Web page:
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Publication numberUS6433473 B1
Publication typeGrant
Application numberUS 09/258,021
Publication dateAug 13, 2002
Filing dateFeb 25, 1999
Priority dateOct 29, 1998
Fee statusLapsed
Also published asWO2000051154A1, WO2000051154A8
Publication number09258021, 258021, US 6433473 B1, US 6433473B1, US-B1-6433473, US6433473 B1, US6433473B1
InventorsKishore K. Chakravorty, Fariborz Nadi, Christopher J. Spindt, Ronald L. Hansen, Colin D. Stanners
Original AssigneeCandescent Intellectual Property Services, Inc.
Export CitationBiBTeX, EndNote, RefMan
External Links: USPTO, USPTO Assignment, Espacenet
Row electrode anodization
US 6433473 B1
Abstract
A structure and method for forming an column electrode for a field emission display device wherein the column electrode is disposed beneath the field emitters and the row electrode. In one embodiment, the present invention comprises depositing a resistor layer over portions of a column electrode. Next, an inter-metal dielectric layer is deposited over the column electrode. In the present embodiment, the inter-metal dielectric layer is deposited over portions of the resistor layer and over pad areas of the column electrode. After the deposition of the inter-metal dielectric layer, the column electrode is subjected to an anodization process such that exposed regions of the column electrode are anodized. In so doing, the present invention provides a column electrode structure which is resistant to column to row electrode shorts and which is protected from subsequent processing steps.
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Claims(37)
What is claimed is:
1. A field emission display device comprising:
an emitter electrode structure, said emitter electrode structure having first regions thereof which are not protectively anodized, and second regions thereof which are anodized;
an inter-metal dielectric layer disposed above said emitter electrode structure, said inter-metal dielectric layer having a cavity formed therein;
a field emitter structure disposed within said cavity of said inter-metal dielectric layer; and
a gate electrode structure disposed above said inter-metal dielectric layer.
2. The field emission display device of claim 1 wherein said emitter electrode structure is comprised of aluminum.
3. The field emission display device of claim 2 wherein said emitter electrode structure has a coating of AlxOy formed thereon.
4. The field emission display device of claim 1 wherein said emitter electrode structure is comprised of aluminum having a top surface clad with tantalum.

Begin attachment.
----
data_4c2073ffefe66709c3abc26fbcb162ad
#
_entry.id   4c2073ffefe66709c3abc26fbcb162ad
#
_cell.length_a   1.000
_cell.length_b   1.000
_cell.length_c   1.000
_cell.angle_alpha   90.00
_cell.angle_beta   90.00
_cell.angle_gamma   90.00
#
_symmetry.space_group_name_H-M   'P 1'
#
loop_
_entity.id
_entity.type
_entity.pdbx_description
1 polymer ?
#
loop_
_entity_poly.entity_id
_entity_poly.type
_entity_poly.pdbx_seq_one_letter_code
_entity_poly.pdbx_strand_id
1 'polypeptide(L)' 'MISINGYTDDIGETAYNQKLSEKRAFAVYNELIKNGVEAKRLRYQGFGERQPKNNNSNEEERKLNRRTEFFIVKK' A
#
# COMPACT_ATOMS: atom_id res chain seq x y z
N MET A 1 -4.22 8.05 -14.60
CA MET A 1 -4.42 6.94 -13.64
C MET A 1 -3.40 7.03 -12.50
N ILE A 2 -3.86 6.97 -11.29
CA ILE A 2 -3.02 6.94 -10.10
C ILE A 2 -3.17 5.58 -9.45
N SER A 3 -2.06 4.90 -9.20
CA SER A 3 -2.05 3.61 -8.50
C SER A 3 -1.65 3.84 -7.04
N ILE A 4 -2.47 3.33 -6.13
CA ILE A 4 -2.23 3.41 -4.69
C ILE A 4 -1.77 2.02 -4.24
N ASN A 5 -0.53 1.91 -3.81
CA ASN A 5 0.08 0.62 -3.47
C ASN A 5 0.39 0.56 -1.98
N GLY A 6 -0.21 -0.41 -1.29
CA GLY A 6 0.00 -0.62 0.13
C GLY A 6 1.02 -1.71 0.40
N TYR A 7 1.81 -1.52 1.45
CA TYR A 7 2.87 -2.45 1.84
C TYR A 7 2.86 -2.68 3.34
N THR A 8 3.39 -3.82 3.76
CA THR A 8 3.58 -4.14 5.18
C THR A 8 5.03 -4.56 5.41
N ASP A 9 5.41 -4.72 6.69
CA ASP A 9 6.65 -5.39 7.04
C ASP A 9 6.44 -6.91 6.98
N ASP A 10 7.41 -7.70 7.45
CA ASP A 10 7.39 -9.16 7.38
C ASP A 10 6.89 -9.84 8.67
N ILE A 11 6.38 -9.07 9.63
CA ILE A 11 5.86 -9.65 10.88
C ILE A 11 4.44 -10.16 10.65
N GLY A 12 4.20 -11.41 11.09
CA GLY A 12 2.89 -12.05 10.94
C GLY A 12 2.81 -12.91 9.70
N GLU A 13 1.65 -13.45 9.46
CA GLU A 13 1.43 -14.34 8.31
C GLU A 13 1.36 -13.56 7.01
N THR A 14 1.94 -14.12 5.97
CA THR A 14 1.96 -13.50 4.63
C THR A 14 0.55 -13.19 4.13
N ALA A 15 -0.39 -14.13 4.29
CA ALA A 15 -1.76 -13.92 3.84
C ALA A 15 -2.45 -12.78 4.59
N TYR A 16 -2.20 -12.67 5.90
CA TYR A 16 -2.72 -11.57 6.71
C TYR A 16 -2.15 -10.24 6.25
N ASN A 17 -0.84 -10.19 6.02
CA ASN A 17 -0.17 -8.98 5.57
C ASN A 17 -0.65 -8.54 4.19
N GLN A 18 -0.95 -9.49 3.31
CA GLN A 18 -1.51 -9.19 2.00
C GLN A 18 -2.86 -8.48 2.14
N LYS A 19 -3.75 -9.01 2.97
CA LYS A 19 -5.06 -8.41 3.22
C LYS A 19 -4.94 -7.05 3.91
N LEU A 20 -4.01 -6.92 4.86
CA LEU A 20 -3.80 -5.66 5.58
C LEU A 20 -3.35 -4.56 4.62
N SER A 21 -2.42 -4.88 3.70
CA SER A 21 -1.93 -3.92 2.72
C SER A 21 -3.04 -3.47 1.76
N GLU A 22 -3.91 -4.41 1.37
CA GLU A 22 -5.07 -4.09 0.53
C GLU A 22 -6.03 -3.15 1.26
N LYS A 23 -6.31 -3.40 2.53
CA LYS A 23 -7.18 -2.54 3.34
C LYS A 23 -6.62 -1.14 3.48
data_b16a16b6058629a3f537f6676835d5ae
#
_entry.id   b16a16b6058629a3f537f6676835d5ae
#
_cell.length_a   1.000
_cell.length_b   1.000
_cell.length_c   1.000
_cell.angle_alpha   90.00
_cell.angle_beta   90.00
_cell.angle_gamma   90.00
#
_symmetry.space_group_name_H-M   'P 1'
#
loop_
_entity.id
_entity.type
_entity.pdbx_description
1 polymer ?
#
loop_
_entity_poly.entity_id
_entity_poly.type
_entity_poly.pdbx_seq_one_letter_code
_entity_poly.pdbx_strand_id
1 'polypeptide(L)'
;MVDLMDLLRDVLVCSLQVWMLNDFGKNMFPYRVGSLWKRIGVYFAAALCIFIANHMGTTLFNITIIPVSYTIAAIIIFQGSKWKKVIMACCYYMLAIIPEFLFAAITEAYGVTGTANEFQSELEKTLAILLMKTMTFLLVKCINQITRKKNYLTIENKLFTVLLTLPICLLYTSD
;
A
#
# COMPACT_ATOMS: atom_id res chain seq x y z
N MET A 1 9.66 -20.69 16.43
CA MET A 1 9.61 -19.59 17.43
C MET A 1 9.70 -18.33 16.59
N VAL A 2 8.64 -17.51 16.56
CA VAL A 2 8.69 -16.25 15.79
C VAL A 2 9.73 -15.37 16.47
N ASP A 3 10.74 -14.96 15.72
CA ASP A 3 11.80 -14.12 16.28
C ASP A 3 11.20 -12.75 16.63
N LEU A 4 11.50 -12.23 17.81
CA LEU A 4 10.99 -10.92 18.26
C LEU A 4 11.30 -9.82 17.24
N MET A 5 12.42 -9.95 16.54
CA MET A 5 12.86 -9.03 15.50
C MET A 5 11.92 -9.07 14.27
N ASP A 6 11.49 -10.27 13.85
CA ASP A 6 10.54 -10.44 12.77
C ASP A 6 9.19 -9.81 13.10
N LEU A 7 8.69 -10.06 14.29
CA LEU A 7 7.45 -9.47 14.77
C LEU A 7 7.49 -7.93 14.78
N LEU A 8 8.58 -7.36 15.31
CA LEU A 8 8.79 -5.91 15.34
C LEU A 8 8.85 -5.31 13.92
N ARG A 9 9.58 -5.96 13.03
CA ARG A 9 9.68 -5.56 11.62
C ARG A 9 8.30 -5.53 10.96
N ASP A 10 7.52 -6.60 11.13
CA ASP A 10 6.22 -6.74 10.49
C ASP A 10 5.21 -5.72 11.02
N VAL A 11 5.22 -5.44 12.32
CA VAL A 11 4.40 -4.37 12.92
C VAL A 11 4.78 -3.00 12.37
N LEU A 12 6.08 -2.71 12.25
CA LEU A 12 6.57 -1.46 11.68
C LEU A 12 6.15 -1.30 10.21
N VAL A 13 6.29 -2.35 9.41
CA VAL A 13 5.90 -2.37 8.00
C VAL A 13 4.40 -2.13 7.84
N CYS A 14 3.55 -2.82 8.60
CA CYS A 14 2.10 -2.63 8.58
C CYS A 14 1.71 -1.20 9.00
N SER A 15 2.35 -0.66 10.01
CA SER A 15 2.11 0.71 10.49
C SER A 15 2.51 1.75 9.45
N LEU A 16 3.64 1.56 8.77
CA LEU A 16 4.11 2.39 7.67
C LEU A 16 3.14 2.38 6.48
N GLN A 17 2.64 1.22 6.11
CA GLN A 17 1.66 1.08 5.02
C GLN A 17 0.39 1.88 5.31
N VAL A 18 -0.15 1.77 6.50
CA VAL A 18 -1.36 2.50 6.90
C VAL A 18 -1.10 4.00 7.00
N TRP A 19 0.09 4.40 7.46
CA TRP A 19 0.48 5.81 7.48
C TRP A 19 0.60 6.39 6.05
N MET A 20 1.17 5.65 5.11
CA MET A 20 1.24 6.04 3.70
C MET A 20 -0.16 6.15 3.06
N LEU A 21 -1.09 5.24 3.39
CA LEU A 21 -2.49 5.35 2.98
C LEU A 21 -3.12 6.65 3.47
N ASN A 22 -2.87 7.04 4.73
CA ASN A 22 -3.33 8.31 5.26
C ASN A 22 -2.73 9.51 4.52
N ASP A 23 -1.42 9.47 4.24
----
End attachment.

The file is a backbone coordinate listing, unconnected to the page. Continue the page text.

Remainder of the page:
5. The field emission display device of claim 4 wherein said emitter electrode structure has a TaxOy coating on said top surface and an AlxOy coating on side surfaces of said emitter electrode structure at said second regions of said emitter electrode structure.
6. The field emission display device of claim 1 wherein said emitter electrode structure is comprised of aluminum having a top surface and side surfaces clad with tantalum.
7. The field emission display device of claim 6 wherein said emitter electrode structure has a TaxOy coating on said top surface and on said side surfaces of said emitter electrode structure at said second regions of said emitter electrode structure.
8. The field emission display device of claim 1 wherein said first regions of said emitter electrode structure include pad areas of said emitter electrode structure.
9. The field emission display device of claim 1 wherein said first regions of said emitter electrode structure include sub-pixel areas of said emitter electrode structure.
10. The field emission display device of claim 1 further comprising:
a resistive layer disposed overlying said emitter electrode structure.
11. The field emission display device of claim 1 wherein said emitter electrode structure is a row electrode and said gate electrode is a column electrode.
12. The field emission display device of claim 1 wherein said emitter electrode structure is a row electrode and said gate electrode is a column electrode, and wherein said row electrode is electrically coupled to said column electrode.
13. In a field emission display device, a method for protectively processing an emitter electrode disposed beneath a gate electrode, said method comprising the steps of:
a) depositing a resistor layer over portions of said emitter electrode,
b) depositing an inter-metal dielectric layer over said emitter electrode, said inter-metal dielectric layer deposited over portions of said resistor layer and over pad areas of said emitter electrode, said inter-metal dielectric layer adapted to have said gate electrode subsequently disposed thereon; and
c) subjecting said emitter electrode, having said resistor layer and said inter-metal dielectric layer disposed thereover, to an anodization process such exposed regions of said emitter electrode are anodized.
14. The method for protectively processing an emitter electrode in a field emission display device as recited in claim 13 wherein said emitter electrode is comprised of aluminum.
15. The method for protectively processing an emitter electrode in a field emission display device as recited in claim 14 wherein said anodization process of step c) forms an AlxOy coating on said exposed regions of said emitter electrode.